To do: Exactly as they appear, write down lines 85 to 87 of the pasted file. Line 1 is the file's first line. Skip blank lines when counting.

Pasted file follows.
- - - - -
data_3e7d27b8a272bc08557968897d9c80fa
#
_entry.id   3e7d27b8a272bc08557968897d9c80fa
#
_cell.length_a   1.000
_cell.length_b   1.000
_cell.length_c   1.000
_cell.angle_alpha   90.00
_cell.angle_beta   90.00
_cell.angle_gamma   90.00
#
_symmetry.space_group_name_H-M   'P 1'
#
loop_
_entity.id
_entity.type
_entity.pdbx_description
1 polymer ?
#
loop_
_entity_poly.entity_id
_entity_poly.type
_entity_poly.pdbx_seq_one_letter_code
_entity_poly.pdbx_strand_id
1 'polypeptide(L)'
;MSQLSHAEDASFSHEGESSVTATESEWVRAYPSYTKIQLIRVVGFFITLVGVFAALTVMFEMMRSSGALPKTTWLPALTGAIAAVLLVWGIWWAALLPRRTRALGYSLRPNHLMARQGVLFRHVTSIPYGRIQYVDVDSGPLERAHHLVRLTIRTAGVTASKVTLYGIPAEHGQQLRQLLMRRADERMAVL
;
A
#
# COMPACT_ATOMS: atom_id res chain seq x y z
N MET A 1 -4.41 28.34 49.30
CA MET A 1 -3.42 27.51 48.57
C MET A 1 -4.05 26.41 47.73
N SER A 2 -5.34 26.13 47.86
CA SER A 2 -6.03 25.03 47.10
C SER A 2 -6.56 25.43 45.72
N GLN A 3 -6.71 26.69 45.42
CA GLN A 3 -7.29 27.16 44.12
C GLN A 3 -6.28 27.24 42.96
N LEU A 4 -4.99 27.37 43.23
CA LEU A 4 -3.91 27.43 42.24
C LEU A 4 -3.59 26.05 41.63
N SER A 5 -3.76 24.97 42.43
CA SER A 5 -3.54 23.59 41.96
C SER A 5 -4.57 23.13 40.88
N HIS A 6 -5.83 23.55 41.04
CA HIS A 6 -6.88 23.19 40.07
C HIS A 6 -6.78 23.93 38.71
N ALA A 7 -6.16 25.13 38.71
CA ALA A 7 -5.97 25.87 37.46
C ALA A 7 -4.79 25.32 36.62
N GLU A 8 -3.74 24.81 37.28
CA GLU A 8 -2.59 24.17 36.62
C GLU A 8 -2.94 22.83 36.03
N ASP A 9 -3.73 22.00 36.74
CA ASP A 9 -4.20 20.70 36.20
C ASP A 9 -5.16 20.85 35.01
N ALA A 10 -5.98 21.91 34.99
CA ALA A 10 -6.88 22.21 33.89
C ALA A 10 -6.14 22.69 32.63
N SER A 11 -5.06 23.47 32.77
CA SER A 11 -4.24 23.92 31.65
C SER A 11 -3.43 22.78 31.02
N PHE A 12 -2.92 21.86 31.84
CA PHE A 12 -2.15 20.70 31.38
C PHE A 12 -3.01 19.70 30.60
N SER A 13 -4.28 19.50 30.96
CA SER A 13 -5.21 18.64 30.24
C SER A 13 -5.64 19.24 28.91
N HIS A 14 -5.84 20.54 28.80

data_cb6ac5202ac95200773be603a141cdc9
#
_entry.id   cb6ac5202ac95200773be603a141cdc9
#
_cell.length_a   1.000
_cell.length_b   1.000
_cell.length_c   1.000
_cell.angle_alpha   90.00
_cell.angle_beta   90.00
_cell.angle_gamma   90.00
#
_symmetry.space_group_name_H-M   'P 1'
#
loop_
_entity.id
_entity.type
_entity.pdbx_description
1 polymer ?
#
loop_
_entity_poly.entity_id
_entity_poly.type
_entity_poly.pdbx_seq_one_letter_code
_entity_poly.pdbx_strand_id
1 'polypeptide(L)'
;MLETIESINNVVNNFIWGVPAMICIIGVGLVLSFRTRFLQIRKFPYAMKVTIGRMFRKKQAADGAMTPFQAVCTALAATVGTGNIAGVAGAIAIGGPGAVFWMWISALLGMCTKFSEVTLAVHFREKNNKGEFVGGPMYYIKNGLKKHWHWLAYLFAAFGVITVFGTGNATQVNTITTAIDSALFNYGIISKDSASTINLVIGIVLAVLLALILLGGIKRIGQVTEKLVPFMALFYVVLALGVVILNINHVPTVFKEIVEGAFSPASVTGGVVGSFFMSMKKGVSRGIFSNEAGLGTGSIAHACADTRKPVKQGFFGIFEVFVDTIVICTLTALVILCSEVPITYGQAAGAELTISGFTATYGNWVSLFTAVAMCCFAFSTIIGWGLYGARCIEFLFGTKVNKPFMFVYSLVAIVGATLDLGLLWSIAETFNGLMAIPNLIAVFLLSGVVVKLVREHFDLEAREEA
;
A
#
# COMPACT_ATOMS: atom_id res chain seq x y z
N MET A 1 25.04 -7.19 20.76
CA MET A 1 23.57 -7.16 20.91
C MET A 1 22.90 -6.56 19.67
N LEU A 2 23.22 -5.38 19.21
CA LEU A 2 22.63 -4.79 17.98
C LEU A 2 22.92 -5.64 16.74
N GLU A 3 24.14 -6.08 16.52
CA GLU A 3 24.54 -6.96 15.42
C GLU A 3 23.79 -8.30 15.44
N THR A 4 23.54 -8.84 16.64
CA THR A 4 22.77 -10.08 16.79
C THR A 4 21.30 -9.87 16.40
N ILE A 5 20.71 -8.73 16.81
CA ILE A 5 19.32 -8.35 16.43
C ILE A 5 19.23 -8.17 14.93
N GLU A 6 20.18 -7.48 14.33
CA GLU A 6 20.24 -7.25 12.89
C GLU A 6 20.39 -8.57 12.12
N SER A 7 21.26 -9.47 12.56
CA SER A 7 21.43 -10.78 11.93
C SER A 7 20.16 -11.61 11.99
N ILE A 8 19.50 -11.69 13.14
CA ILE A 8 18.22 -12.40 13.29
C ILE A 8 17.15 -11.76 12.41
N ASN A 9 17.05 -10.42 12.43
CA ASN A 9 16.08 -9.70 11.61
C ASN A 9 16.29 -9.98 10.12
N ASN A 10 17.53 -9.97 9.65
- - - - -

_entity.id
_entity.type
_entity.pdbx_description